RECORD: Darwin, C. R. 1902. [Letters to George Grey, John Lort Stokes and Edgar Leopold Layard, 1846, 1847 and 1855 (Layard)]. Letters to Sir George Grey. New Zealand Herald, (6 September): 1.

REVISION HISTORY: Transcribed by Christine Chua and edited by John van Wyhe 5.2022. RN1

NOTE: See record in the Freeman Bibliographical Database, enter its Identifier here.

The letters are: 3 November 1846 to Stokes, 10 November 1846 and 13 November 1847 to Grey and a here undated letter [in fact from 9 December 1855] and originally sent to Edgar Leopold Layard. The complete letters with important editorial notes are published in Correspondence vol. 3, p. 362 (Stokes), 364; vol. 4, p. 95 and to Stokes, 9 December 1855 Correspondence vol. 5, pp. 524-5.

See Darwin, C. R. 1892. Stokes' charges and Darwin's letters. In W. L. Rees and L. Rees, The life and times of Sir George Grey, K.C.B. London: Hutchinson. 2d ed., pp. 591-595. F1835 F1835


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Letters to Sir George Grey.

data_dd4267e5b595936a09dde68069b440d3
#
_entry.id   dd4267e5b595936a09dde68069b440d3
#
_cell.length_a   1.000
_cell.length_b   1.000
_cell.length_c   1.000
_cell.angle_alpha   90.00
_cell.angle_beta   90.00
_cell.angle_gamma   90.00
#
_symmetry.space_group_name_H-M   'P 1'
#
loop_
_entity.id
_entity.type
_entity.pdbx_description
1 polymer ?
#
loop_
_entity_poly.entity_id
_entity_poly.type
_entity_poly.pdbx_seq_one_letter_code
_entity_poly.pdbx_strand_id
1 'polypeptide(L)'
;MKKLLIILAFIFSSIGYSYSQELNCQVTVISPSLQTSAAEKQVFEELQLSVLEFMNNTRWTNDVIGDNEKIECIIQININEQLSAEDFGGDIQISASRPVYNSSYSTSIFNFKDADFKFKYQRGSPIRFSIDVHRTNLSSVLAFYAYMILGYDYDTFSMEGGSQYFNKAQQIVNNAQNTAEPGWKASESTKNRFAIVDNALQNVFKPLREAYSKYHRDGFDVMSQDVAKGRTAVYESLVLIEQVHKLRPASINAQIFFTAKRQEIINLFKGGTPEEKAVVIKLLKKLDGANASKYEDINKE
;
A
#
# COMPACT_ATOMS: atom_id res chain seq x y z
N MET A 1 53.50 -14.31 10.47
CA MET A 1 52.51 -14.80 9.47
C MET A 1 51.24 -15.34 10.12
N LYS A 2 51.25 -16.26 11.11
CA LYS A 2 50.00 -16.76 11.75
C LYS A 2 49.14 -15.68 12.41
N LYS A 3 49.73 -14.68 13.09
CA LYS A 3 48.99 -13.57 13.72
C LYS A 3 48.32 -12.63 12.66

CHARLES DARWIN.

There are a large number of letters from the illustrious naturalist, Charles Darwin, in the Grey collection. In a letter dated Down, Farnborough, Kent, November 3, 1846, Mr Darwin writes to Captain Stokes about some memo, of his that had been sent on to Sir George Grey with a mischievous intention. On November 10, 1846, Darwin writes to Sir George Grey:—

"I beg to thank you for the courteous note of your communication of the 10th of May 1846, considering the circumstances under which it was written. I enclose a letter which I immediately wrote to Capt. Stokes and his answer; these will, I trust, exonerate us of intentional impertinence. Some most malicious person must have sent my note to you. I have been much mortified by perusing it, and though I am not presumptuous enough to suppose that you can care much for my opinion of your work on Australia, it is a satisfaction to me to be enabled to name to myself many individuals, to whom I have expressed my strong opinion of the many high qualities shown in your work, of which, the amusement it afforded, was but a small part. Your account of the aborigines I have always thought one of the most able ever written."

On November 13, 1847, Darwin writes to Sir George:—